STATUTE OF LIMITATIONS IN BAD FAITH CASE BEGAN TO RUN NOT AT THE TIME THE INSURER REFUSED TO PROVIDE COVERAGE OR DEFEND, BUT AT THE TIME THE PLAINTIFF’S BAD FAITH CLAIM BECAME COGNIZABLE
Butler v. Florida Peninsular Ins. Co., 46 Fla. L. Weekly D375 (Fla. 4th DCA February 17, 2021):
Plaintiff sued the insurance company after the defendant insured entered into a Coblentz settlement with the plaintiff, stipulating to a consent judgment, and assigning the plaintiff the right to collect a judgment of $100,000 against the insurance company.
In the operative complaint, the plaintiff alleged one count of bad faith against the insurance company for denying coverage and its failure to defend the insured. The insurance company moved for summary judgment, arguing that the action was time barred because the insured was required to file an action against the insurance company within five years of the denial of coverage and the request to defend the underlying suit.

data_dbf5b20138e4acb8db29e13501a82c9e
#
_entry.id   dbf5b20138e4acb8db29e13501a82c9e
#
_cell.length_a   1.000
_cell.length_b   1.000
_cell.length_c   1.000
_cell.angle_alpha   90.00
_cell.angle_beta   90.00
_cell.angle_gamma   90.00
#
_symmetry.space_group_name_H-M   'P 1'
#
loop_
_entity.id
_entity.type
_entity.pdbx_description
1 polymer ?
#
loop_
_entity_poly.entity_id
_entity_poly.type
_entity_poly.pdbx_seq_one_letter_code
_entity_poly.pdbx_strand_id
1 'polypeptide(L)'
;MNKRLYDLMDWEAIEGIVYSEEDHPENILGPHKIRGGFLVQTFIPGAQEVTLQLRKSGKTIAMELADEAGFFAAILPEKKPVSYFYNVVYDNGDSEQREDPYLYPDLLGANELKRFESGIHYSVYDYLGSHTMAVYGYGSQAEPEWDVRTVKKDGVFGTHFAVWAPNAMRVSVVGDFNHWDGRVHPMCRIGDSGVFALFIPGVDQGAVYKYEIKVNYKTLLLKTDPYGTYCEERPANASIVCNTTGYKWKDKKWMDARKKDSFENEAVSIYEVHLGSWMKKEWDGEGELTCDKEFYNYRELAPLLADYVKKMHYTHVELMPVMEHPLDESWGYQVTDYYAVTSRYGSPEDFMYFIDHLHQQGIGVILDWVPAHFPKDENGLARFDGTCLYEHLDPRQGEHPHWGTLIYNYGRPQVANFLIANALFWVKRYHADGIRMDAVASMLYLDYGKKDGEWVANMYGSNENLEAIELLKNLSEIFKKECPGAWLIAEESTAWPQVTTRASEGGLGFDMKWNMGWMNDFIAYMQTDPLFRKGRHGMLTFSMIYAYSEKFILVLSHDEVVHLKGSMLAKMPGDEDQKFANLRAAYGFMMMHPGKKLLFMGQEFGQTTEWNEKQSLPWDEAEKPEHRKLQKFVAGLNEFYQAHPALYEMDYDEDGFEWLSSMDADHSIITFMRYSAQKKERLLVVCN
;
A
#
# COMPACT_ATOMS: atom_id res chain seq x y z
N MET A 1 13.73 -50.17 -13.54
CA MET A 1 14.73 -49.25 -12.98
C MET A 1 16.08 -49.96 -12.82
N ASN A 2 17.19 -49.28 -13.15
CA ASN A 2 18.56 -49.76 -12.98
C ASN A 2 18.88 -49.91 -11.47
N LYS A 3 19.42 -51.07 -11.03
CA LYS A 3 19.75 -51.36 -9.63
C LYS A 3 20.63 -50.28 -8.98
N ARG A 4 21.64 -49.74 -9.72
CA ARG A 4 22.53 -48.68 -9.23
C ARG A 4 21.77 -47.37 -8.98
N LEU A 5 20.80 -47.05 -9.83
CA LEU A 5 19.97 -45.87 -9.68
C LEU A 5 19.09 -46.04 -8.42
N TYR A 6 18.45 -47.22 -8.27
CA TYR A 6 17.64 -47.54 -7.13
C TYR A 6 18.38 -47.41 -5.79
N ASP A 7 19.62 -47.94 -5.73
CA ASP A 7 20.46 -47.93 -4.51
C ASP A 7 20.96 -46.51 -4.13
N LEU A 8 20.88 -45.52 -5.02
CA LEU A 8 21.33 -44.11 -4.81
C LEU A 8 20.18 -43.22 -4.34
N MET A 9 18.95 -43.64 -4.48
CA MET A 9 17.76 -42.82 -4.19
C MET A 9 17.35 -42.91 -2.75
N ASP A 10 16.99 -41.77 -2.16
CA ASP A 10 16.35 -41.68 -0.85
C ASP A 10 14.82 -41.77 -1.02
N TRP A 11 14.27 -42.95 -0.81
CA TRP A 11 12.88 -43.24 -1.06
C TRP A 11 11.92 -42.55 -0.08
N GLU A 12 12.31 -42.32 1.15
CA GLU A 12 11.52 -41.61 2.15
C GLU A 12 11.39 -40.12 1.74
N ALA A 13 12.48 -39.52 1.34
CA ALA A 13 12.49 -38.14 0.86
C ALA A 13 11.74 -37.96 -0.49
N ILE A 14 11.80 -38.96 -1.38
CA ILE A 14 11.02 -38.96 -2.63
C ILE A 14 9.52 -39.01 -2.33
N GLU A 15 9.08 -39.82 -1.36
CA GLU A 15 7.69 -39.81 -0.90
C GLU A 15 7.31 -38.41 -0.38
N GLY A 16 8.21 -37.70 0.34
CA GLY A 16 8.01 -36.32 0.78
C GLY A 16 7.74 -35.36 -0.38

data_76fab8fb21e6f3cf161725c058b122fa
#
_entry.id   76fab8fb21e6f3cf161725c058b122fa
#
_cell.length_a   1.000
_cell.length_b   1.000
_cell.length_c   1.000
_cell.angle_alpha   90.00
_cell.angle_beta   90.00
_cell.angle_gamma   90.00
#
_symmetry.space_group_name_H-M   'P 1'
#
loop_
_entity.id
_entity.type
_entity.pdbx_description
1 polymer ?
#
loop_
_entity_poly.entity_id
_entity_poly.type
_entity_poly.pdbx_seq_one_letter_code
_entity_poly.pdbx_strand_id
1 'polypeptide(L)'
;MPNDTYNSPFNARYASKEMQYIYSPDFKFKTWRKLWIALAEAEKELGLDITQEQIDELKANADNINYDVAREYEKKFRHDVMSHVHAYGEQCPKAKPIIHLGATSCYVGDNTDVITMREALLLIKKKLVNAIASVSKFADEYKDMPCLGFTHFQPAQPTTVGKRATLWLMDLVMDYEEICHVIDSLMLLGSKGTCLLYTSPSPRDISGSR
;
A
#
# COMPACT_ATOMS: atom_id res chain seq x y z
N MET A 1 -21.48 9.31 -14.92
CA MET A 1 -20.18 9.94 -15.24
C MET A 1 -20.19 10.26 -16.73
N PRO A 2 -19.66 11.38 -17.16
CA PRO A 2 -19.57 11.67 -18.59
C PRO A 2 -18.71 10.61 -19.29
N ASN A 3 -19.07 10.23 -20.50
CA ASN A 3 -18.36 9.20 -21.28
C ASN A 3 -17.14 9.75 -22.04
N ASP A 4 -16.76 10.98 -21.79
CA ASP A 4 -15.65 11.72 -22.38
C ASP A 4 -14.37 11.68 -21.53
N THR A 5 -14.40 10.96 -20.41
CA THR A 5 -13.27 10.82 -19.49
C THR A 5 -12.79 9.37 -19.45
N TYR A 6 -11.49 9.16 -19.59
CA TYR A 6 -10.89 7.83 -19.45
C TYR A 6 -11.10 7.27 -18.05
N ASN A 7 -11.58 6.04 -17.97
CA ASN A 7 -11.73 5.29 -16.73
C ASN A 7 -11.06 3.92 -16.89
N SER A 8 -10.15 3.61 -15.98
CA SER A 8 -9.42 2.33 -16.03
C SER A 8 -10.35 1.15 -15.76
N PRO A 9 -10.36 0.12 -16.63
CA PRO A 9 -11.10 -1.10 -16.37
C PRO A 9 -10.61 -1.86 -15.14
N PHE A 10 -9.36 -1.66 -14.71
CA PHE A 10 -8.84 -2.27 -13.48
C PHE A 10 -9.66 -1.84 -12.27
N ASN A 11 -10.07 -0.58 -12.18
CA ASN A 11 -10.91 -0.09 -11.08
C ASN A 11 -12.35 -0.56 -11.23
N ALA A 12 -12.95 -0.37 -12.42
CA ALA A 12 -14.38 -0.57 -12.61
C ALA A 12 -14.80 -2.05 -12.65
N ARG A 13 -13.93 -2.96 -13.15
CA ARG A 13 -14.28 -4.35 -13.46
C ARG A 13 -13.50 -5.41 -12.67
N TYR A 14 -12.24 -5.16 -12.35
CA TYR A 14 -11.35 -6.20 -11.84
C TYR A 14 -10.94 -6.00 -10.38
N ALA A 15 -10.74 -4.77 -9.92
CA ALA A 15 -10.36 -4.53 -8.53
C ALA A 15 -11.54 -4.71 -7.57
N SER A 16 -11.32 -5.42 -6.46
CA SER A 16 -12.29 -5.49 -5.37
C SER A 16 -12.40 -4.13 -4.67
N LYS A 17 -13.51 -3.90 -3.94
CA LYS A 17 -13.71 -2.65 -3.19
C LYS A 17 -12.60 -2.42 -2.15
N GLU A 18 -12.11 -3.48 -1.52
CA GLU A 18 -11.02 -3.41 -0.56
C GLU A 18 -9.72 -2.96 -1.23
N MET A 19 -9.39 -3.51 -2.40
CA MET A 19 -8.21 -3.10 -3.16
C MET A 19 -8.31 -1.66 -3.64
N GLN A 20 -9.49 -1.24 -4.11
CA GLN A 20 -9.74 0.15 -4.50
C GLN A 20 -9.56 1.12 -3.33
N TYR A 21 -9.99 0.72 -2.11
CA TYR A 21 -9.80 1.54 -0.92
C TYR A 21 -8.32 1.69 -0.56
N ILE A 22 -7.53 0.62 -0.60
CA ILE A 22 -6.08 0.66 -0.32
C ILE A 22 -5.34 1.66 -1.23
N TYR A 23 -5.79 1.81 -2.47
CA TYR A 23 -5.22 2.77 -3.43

The trial court agreed and granted summary judgment for the insurance company.
The plaintiff argued that the statute of limitations actually began to run, not at the time the insurance company refused to provide coverage and defend, but at the time that the plaintiff’s bad faith claim (as the assignee of the insured) became cognizable, which is when damages were fixed by the entry of the agreed judgment based on the Coblentz settlement.